The Great Vietnamese Balancing Act

October 18th, 2011

 So there have been threats, and veiled threats. Then there have been warnings, covert warnings and, if may I add, overt warnings. There have also been confrontations, demands, posturing, assertions and increasing aggressiveness.
In fact, the waters of the South China Sea have seen more action in the last three months than any other littoral zone in the Asia Pacific.
Starting with the report of an Indian naval vessel, the INS Airavat, being “confronted” by an unidentified Chinese ship (thereafter conveniently branded as a Chinese warship) off the coast of Vietnam in August, sections of the Indian media have hee-hawed at every instance of Beijing making a statement about the disputed waters.
After years of near-complete neglect, the Indian press literally wiped the dust off its maps of the region and Vietnam suddenly returned to the news agenda. Almost overnight, there was a magical mass realisation of the country’s pivotal position in India’s Look East policy and the economic (and historical) ties that exist between the two nations.
And if Foreign Minister SM Krishna’s visit to Hanoi revived interest, Vietnamese president Truong Tan Sang’s arrival in India stoked further curiosity.
It’s an almost forgotten matter that Prime Minister Manmohan Singh and Finance Minister Pranab Mukherjee have made separate trips to the country in the last 12 months. Chief of the Army Staff General VK Singh, too, dropped by last year, the first by any Army chief in the last 15 years.
But in all the excitement over India’s purportedly rediscovered partnership with Vietnam, one crucial development has been virtually overlooked: the Great Vietnamese Balancing Act.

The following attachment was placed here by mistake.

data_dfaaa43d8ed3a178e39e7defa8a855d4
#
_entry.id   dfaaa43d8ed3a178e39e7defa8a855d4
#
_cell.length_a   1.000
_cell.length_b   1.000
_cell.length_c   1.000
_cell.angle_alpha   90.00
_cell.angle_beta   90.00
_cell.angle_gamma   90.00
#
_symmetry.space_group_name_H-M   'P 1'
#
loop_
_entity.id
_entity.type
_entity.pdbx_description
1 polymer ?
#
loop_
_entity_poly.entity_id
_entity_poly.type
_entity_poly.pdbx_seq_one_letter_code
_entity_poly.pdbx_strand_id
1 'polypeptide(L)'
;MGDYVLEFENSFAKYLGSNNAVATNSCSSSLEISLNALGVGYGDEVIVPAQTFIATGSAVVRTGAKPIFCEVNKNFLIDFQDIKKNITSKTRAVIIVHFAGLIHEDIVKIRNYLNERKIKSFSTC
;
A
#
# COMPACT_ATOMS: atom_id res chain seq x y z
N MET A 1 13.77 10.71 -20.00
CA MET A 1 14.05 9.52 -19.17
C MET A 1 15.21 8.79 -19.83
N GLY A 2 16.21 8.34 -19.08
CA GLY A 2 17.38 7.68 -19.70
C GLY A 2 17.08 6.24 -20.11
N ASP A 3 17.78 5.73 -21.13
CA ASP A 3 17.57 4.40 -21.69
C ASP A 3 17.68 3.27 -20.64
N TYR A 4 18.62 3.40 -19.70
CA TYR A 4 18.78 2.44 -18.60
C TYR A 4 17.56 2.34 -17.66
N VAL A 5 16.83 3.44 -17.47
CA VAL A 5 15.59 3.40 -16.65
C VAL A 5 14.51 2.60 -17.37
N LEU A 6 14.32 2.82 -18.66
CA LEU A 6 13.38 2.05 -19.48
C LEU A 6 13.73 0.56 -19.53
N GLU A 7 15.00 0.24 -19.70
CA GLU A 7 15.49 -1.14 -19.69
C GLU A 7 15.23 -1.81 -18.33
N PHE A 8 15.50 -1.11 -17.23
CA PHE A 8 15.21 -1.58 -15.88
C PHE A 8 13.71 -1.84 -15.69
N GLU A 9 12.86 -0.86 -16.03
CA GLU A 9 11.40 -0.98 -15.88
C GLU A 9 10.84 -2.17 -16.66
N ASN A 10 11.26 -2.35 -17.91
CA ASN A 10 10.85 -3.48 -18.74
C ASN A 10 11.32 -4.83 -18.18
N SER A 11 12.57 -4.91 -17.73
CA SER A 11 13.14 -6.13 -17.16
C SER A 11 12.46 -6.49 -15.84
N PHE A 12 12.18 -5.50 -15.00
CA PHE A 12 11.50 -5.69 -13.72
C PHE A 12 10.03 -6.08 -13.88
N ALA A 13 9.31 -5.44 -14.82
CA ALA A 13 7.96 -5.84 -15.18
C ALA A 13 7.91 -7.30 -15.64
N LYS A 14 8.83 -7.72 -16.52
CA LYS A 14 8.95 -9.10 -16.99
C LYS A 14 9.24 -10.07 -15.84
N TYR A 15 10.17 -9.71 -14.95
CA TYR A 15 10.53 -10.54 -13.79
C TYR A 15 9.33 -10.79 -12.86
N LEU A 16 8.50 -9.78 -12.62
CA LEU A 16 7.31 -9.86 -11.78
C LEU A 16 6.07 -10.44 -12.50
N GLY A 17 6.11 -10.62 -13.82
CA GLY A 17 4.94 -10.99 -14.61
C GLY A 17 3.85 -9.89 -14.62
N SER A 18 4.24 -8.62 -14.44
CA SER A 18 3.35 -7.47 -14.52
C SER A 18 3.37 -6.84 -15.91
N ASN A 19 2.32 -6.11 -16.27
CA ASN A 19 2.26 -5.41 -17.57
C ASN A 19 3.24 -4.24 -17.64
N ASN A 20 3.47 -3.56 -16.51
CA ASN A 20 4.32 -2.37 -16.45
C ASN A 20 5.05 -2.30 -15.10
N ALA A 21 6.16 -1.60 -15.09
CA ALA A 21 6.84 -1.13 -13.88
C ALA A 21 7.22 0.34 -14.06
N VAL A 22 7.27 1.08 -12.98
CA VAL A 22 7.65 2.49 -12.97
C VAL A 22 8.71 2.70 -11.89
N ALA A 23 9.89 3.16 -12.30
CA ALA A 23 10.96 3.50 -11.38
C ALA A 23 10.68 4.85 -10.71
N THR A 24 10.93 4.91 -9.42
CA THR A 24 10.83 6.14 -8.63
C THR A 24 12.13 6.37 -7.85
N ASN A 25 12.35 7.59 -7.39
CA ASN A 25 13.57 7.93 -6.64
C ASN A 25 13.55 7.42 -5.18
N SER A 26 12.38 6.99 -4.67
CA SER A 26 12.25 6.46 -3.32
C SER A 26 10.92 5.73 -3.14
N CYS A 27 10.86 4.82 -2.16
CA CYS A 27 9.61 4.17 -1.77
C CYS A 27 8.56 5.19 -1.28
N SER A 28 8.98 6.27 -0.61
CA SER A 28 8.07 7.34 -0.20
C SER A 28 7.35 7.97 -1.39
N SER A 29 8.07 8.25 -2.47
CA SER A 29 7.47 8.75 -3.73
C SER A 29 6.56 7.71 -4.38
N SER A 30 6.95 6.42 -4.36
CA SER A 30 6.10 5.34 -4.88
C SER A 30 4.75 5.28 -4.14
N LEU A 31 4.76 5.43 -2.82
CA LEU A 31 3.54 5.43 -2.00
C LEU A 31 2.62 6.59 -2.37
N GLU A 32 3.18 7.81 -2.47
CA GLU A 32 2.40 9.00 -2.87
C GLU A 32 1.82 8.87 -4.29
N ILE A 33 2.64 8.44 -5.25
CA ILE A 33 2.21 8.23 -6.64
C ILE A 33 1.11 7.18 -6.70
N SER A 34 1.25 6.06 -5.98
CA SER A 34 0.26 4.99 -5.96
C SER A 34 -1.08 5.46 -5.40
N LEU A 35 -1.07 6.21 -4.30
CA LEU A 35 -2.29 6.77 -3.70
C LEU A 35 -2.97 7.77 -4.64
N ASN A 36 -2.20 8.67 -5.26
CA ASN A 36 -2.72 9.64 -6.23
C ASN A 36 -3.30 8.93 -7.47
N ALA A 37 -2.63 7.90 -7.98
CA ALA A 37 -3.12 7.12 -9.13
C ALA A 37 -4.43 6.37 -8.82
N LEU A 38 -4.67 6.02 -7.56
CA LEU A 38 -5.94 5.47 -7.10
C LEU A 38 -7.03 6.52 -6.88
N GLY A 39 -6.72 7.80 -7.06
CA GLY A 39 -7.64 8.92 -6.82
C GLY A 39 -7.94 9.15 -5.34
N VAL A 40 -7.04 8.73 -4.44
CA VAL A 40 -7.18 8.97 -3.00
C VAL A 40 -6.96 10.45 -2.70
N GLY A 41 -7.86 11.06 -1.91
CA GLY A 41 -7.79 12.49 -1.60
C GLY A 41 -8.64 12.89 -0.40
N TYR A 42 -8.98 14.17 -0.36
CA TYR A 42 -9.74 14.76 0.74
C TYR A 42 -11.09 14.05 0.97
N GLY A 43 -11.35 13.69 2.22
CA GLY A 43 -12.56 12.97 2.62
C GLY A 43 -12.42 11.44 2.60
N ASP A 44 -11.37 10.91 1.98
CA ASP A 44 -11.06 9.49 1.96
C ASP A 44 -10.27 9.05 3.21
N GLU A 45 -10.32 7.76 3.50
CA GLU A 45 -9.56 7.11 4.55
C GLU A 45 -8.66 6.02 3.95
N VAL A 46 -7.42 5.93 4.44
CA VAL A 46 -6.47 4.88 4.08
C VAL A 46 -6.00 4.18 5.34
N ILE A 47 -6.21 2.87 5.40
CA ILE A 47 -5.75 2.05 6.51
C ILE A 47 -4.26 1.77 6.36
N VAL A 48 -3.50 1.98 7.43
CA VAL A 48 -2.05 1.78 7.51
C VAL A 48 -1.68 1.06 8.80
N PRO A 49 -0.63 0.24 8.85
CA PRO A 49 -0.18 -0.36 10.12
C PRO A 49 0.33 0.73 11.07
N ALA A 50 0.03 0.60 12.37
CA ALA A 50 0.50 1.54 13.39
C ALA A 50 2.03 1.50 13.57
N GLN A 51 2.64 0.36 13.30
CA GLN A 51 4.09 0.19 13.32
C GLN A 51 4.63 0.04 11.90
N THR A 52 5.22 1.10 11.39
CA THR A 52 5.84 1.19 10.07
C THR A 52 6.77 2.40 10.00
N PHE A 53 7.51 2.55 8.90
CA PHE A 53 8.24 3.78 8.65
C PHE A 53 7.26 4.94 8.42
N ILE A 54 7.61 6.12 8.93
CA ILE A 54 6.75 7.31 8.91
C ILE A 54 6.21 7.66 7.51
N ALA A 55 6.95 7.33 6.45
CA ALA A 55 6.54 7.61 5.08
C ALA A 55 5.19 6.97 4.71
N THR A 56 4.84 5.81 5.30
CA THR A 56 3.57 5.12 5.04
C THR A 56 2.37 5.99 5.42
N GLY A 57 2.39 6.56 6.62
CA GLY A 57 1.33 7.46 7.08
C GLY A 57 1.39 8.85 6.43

Almost at the same time that President Sang made his pitch for closer cooperation with New Delhi, Hanoi despatched Nguyen Phu Trong, the General Secretary of the Communist Party of Vietnam, essentially the country’s top leader, to Beijing.
And as President Sang reinforced his country’s interest to continue its economic relations with India, particularly oil and gas related exploration activities in the South China Sea, Secretary Trong settled on a six-point agreement for creating a mechanism to try straightening out the maritime dispute between Beijing and Hanoi.
Days later, all the diplomacy of the previous weeks is now seemingly forgotten. Xinhua, China’s official state news agency, reports that Beijing wants “other countries to respect its agreement with Vietnam on maritime issues” after the Philippines, also a party to the South China Sea dispute, demanded a multilateral resolution.
And the India media has not only jumped on a commentary in China’s Global Post newspaper that denounces India’s interest in energy assets in the waters off Vietnam, Indian correspondents from Beijing report that Chinese state-controlled media is making a case for Vietnam to backtrack on its recent oil and gas deal with India.
So there: we are back to the threats, and veiled threats. And Vietnam continues to walk a fine line. Great Vietnamese Balancing Act digg:The Great Vietnamese Balancing Act newsvine:The Great Vietnamese Balancing Act reddit:The Great Vietnamese Balancing Act Y!:The Great Vietnamese Balancing Act